What is gender bias, and what can leaders do to banish it from the workplace? We explore how empowering female and female-identifying employees with the same opportunities can cultivate safer spaces to grow.
With only nine FTSE 100 companies currently led by female CEOs, there’s never been a better time to share the challenges that women face on an everyday basis. From employers failing to build gender-balanced leadership teams, to the “double juggle” of being a successful business person and mother/caregiver. These things have now been further amplified throughout the pandemic era.
We explore what it means to encounter gender bias, and how to call it out. With the right knowledge, we can work consciously and collectively to remove it from our workplaces; paving the way for a fearless and fairer future for women.
What is gender bias in the workplace?
While not always obvious, gender bias continues to subtly infiltrate business practices at all levels; almost always to the detriment of women in the workplace. This includes the gender pay gap, the absence of women in senior leadership positions, or a lack of psychological safety in everyday working environments.
On the subject of “micro-aggressions”, a recent study conducted by software company Workhuman found that 32% of female respondents were interrupted during meetings. Another 29% were told that they were “too emotional”. Even more shocking, a quarter of participants were told they “had to change” to be taken more seriously. In its many forms, gender bias continues to disarm women at all stages of their career. So, what can be done about it?
Businesses must practice what they preach
While leaders may champion inclusivity as the cornerstone of their company values, the sentiment is meaningless without action. Banishing gender bias goes beyond the theater of fancy employer branding. To make a tangible difference, businesses must commit to making permanent changes within their culture and practices. Here, employer transparency can prove a key pillar to building that trust. It’s important to remember that gender bias cannot be erased overnight. However, there are many ways companies can start to practice what they preach.
How to challenge gender bias in the workplace
From empowering the voices of underrepresented groups, to improving your understanding of the current challenges faced by female employees; here are just some of the ways businesses can take small steps to break the bias.
🦸♀️ Learn to recognize gender gaps in your hiring practices
Whether seeking new talent or promoting existing team members, where does your company stand when it comes to gender equity? By collecting and analyzing the data behind your workplace demographics, gender-related metrics can help identify these gaps. This also makes benchmarking for the future a whole lot clearer; likely involving a commitment to hiring and promoting female employees at all levels. Casting the net wider through addressing disparities within your current recruitment strategy is also a crucial approach to consider.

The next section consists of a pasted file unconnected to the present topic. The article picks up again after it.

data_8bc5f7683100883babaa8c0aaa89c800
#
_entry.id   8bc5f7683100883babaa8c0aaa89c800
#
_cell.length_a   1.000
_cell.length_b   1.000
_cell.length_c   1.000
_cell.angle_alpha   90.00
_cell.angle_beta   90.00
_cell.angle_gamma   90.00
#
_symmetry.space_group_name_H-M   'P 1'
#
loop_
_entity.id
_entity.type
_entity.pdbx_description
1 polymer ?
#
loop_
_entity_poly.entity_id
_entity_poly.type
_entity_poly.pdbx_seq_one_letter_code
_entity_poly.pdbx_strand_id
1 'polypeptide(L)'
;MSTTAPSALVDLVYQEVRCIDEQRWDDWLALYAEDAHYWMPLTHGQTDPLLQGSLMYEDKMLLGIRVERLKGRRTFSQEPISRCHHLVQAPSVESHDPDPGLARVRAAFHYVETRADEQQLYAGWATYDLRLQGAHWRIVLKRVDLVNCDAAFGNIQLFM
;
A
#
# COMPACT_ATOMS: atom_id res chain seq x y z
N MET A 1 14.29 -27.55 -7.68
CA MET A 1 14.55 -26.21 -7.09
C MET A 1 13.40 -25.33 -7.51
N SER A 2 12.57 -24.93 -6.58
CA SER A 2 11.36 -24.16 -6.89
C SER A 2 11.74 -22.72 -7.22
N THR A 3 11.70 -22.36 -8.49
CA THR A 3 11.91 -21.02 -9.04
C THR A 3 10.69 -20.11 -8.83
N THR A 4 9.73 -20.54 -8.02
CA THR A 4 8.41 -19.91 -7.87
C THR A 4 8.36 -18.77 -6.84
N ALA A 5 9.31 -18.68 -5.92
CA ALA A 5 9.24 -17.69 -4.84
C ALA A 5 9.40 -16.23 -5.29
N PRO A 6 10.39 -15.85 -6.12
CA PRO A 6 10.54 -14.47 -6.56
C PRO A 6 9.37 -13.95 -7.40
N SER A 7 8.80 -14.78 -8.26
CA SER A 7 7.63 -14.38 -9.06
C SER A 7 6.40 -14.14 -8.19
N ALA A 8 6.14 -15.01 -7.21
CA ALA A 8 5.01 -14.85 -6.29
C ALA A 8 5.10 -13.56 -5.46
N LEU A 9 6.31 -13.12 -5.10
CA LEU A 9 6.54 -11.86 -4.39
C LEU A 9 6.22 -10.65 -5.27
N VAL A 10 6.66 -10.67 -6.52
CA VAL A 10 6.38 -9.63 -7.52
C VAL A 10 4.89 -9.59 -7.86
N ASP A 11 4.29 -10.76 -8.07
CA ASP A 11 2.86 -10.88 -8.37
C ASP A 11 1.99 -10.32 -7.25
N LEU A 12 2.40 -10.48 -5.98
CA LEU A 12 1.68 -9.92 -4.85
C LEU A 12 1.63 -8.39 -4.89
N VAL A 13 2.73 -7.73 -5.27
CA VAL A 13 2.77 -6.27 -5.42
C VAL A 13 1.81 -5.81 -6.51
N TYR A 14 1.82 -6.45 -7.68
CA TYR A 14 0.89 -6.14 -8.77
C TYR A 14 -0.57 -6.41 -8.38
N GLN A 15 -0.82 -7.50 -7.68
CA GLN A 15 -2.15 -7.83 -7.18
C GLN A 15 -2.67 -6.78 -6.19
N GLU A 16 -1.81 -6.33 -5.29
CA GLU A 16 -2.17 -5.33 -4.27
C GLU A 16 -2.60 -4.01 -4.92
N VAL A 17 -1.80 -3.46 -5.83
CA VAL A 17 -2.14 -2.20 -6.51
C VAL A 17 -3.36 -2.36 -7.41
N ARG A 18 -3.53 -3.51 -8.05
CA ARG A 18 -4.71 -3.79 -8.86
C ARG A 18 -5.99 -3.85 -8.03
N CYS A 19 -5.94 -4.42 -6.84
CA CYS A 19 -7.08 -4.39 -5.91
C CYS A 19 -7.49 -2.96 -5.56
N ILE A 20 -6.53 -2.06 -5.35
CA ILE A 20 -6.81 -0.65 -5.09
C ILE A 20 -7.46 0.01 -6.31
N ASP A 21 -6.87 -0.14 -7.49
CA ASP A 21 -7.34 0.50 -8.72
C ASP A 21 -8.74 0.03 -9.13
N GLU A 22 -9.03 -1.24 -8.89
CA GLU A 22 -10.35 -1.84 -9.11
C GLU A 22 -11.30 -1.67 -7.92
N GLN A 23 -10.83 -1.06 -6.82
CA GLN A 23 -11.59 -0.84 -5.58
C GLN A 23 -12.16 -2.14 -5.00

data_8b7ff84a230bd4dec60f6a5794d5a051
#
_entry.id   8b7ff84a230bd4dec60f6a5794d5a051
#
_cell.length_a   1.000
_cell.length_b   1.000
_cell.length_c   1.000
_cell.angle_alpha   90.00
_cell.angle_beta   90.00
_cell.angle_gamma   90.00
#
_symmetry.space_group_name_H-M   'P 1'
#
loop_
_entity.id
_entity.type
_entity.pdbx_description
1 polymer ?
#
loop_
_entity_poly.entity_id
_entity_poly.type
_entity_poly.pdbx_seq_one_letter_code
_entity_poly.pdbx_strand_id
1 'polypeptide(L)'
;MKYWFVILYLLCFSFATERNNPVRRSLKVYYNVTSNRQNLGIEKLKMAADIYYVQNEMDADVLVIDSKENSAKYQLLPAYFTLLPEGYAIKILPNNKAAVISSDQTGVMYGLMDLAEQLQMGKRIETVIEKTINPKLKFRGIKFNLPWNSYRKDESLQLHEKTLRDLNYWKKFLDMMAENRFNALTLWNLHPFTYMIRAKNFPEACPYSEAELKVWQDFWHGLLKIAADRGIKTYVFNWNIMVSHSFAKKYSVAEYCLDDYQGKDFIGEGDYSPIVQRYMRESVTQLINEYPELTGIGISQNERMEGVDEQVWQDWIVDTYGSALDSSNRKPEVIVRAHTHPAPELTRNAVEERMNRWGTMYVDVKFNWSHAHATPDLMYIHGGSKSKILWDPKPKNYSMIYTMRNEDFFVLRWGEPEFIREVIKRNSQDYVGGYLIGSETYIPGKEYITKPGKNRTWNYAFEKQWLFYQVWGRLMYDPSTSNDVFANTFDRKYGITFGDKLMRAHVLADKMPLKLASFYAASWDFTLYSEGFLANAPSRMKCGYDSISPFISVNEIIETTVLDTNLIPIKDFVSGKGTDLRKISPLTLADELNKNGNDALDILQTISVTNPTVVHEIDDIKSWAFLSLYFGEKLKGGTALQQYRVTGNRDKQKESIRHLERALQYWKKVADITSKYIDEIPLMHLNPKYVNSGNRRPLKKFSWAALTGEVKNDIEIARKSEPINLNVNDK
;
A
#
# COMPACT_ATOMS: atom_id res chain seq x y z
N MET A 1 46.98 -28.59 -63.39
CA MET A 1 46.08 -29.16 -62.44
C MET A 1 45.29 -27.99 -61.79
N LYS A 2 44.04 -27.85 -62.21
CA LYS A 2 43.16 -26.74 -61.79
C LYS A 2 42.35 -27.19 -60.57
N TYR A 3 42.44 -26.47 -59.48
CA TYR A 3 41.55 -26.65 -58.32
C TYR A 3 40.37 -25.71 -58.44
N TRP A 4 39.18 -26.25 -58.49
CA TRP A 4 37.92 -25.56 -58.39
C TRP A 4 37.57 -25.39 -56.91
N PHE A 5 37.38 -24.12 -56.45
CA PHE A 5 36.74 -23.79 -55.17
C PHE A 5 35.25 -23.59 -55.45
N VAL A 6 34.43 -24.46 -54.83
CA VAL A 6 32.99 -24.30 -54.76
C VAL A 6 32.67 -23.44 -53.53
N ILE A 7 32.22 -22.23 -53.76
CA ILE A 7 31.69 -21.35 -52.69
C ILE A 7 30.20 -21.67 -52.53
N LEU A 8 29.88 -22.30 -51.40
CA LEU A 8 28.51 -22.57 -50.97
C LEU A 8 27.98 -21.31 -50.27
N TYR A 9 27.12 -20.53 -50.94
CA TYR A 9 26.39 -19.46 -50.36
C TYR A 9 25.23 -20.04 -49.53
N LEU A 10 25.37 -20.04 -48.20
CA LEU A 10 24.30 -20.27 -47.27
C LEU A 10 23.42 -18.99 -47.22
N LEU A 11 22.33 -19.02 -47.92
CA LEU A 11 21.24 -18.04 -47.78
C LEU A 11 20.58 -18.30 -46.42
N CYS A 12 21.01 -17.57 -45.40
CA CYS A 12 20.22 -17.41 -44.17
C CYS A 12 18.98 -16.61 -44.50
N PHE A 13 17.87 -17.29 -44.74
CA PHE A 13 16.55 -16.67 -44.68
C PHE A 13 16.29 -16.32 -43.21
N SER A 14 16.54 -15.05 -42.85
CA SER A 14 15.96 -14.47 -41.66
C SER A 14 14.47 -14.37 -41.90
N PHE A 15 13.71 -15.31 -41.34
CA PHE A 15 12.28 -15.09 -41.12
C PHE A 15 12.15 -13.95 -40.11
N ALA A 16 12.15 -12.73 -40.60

🦸♀️ Understand the female employee experience to build a better one
A lack of empathy and understanding can result in gender bias creeping in from all sides. Leaders who show compassion and choose to listen to the unique challenges of their employees will feel illuminated to do more. Not only will this help them drive change for employees – but the customers they serve. Women who feel part of that open conversation are more likely to share their experiences of inequality that may exist within your organization. Leaders who understand that gender bias is not an abstract construct can use their powers to help eradicate its presence, slowly but surely.
🦸♀️ Empower the LGBTQ+ community within your workplace
While elevating women, businesses must also strive to champion the voices of the LGBTQ+ community. Leaders seen to empower only those they identify with are driving gender bias on a grander scale than they could imagine. For those who identify as women or outside the gender binary, a safe and inclusive working environment is crucial to the emotional wellbeing of all employees. Breaking the bias through advocating underrepresented groups can only empower businesses to achieve greater things, with their people feeling inspired and supported to do so.
🦸♀️ Elevate working mothers
‘Being a mother doesn’t divide one’s ability to work hard, it multiplies it’, reminds SAP Chief Revenue Officer, Customer Experience Jen Bailin. Businesses that work hard to support working mothers can help others overcome the age-old stereotypes attached. This includes the assumption that just because some women are mothers, doesn’t mean they aren’t as committed to their jobs. Flexibility and trust are keys to empowering women, often at their most vulnerable when returning after having children. Equally, when it comes to your organization’s parental leave policy, leaders must also address its inclusivity in supporting same-sex parents, adoptive parents, and non-traditional families.
When it comes to Human Resources, could your business use a helping hand?
With ADDA Infusion, we offer support to companies large and small. Whether implementing a full-service HR department or supporting your current HR team.
Find out more by getting in touch today!